Google’s ambitious Daydream VR platform for Android hinges on a combination of hardware and software to enable a high quality VR experience. To ensure the desired level of performance, Google will certify phones of a certain minimum specification as ‘Daydream Ready’. But the company says that even today’s top phones are unlikely to qualify for the title.
At I/O 2016 last week, Google’s VR chief Clay Bavor introduced the ‘Daydream‘ Android VR platform. The branding is an umbrella which encompasses specially designed phones, headsets, and applications which work together to create a high quality mobile VR experience on Android, one that we suspect will rival Samsung’s bar-setting Gear VR.
With Daydream Ready smartphones promised to hit the market this Fall, we wondered whether any devices already released (or will be released prior to the first Daydream smartphones) would meet the bar set by Google, and possibly be retroactively branded as Daydream Ready.
Unlikely, says Bavor, who tells Road to VR that those interested in VR on Android should hold off on that tempting upgrade.
“I can tell you that there will most likely not be any ‘retroactively’ Daydream-ready phones,” Bavor says. “We want to hold a very high quality bar, and for that to happen all the components need to be just right. So, to VR fans, I would say, hold off for a few months to get your next phone… and get a Daydream-ready phone.”
Interestingly, Google actually recommends the Nexus 6P as the phone of choice for the DIY Daydream dev kit, however it seems that even it won’t officially make the grade when it comes to the Daydream Ready designation.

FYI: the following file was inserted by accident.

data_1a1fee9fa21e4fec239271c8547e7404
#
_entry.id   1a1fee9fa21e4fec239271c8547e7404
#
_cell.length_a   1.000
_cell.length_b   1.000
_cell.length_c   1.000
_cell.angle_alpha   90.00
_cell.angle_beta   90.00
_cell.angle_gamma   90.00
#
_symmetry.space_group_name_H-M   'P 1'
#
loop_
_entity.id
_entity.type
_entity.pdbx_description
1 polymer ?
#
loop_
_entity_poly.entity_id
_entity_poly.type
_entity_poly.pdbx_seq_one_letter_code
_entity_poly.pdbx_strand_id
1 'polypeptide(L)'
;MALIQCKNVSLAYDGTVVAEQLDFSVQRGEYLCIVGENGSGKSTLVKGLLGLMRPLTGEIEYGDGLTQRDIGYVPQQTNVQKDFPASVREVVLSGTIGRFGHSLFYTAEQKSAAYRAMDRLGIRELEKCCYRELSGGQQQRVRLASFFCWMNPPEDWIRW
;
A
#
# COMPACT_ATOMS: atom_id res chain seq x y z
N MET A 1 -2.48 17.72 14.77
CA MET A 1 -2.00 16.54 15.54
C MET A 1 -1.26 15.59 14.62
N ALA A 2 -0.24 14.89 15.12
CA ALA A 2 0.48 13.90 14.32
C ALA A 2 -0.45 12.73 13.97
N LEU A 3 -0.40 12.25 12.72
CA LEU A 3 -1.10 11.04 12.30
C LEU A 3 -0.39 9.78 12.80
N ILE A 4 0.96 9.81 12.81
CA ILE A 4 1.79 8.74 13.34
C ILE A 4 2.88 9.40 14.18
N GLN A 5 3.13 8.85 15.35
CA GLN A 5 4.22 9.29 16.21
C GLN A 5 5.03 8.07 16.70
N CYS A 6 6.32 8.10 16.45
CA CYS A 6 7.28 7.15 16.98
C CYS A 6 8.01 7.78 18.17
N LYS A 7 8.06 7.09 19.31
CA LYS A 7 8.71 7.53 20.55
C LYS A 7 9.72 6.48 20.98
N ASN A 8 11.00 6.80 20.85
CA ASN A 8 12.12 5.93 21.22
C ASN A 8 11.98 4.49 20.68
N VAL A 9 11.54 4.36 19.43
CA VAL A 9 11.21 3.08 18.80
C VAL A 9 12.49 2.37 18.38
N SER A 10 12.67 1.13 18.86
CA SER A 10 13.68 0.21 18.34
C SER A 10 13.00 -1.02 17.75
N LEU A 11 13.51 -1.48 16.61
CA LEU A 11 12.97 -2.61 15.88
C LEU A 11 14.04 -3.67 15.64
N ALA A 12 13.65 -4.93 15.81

What’s in a Daydream Ready Phone?
At I/O 2016, Google announced eight initial partners working on Daydream Ready smartphones for Android VR, some of which will see release dates starting this Fall. The company hasn’t made publicly available the precise Daydream Ready specifications which make a smartphone eligible, but they did give an overview.
High Performance Sensors
First is of course the sensor package in the phone. Every modern smartphone has a set of sensors inside which is used to tell the orientation of the device. This is useful for auto-rotation and for some basic mobile gaming. But for a great VR experience, the sensor inside needs to not only be high performance, but also highly calibrated. This is essential to enabling low-latency, high accuracy headtracking.
High Density, Low-persistence Displays
High resolution displays mean less noticeable pixels when you magnify the screen through lenses for VR. But density isn’t the only thing that makes a screen great for VR. Having an ultra-high refresh rate is necessary to enable a display technique called low-persistence which significantly reduces motion blur during head movement. All the top VR systems use low-persistence, and it seems Google plans to make it a requirement for Daydream Ready smartphones.
The next version of Android, codenamed ‘N’ is the first with core VR features built in. Daydream will require smartphones to run Android N as the software comes with an important ‘VR Mode’ which balances the device’s processing power for sustained performance over long periods in an effort to keep from overheating under the heavy processing demands imposed by virtual reality. Google says that Android N natively integrate important parts of the Android user-experience into VR; things like notifications and phone calls will be gracefully handled inside of virtual reality rather than interrupting your experience.
Powerful, Efficient Processors
And of course, powerful processors. Great VR is a demanding task that requires much more performance than your usual mobile application. Most mobile VR experiences must be output at 60 FPS and rendered stereoscopically in real time (not to mention at a very high resolution). A Daydream Ready phone needs not only a powerful CPU but GPU as well, and those which won’t overheat themselves too quickly under load.